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Title: DNA mismatch repair and cellular response to cytarabine : implications for the pathogenesis and treatment of therapy-related acute myeloid leukaemia
Author: Fordham, Sarah Elizabeth
ISNI:       0000 0004 2730 3327
Awarding Body: University of Newcastle Upon Tyne
Current Institution: University of Newcastle upon Tyne
Date of Award: 2011
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The DNA mismatch repair (MMR) pathway is responsible for correction of replicative errors, hence is a key factor in maintenance of genomic stability. Paradoxically, functional DNA MMR also mediates the cytotoxicity of certain chemotherapeutic DNA damaging agents. Poor treatment response in therapy-related acute myeloid leukaemia (t-AML) is influenced by a number of factors, one of which might be chemoresistance due to acquired defects in DNA MMR. Using a range of paired MMR proficient and deficient cell lines, investigations herein demonstrate that DNA MMR status mediates response to nucleoside analogues such as cytarabine (Ara-C) used in t-AML chemotherapy. Interestingly, defects of specific MMR components had different and opposing effects on the cytotoxicity of these agents. These findings implicate defects of MMR components as potential prognostic factors in t-AML and suggest assessment of DNA MMR status may be warranted in individual patients when selecting treatment. Cytarabine was mutagenic to DNA at the TK and HPRT loci. Furthermore, the frequency of Ara-C-induced mutation was increased in an MMR-deficient cell line, supporting a role for MMR components in the cellular response to nucleoside analogues, and also suggesting that use of these agents themselves could contribute to the risk of t-AML development. Defective DNA MMR might also contribute to development of relapsed AML, given that genomic instability is demonstrated in some patients at relapse. Genome-wide analysis of DNA copy number aberrations and loss of heterozygosity in a small cohort of matched presentation and relapsed AML samples demonstrated a potential MMR defect in one patient, and also provided some important insights into the clonal origins of relapsed AML. The findings of these investigations together highlight several important considerations for the use of nucleoside analogues in the treatment of t-AML, as well as in other cancers in which dysfunction of the DNA MMR system is implicated.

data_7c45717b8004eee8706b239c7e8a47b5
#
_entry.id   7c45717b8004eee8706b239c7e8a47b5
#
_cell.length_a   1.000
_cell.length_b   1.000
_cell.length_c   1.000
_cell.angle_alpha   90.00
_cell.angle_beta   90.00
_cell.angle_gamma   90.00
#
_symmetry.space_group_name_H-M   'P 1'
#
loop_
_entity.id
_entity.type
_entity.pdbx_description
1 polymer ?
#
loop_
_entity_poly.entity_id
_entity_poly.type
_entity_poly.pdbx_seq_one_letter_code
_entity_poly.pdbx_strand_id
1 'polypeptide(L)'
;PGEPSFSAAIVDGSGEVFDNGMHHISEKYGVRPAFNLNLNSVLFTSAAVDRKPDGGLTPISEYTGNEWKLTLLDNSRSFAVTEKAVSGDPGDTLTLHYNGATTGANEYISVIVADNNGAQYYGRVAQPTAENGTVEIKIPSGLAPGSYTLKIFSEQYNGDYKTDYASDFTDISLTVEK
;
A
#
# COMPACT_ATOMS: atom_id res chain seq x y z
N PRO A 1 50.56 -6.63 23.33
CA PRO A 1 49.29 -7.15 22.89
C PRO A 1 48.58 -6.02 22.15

Supervisor: Not available Sponsor: Leukaemia and Lymphoma Research
Qualification Name: Thesis (Ph.D.) Qualification Level: Doctoral
EThOS ID:  DOI: Not available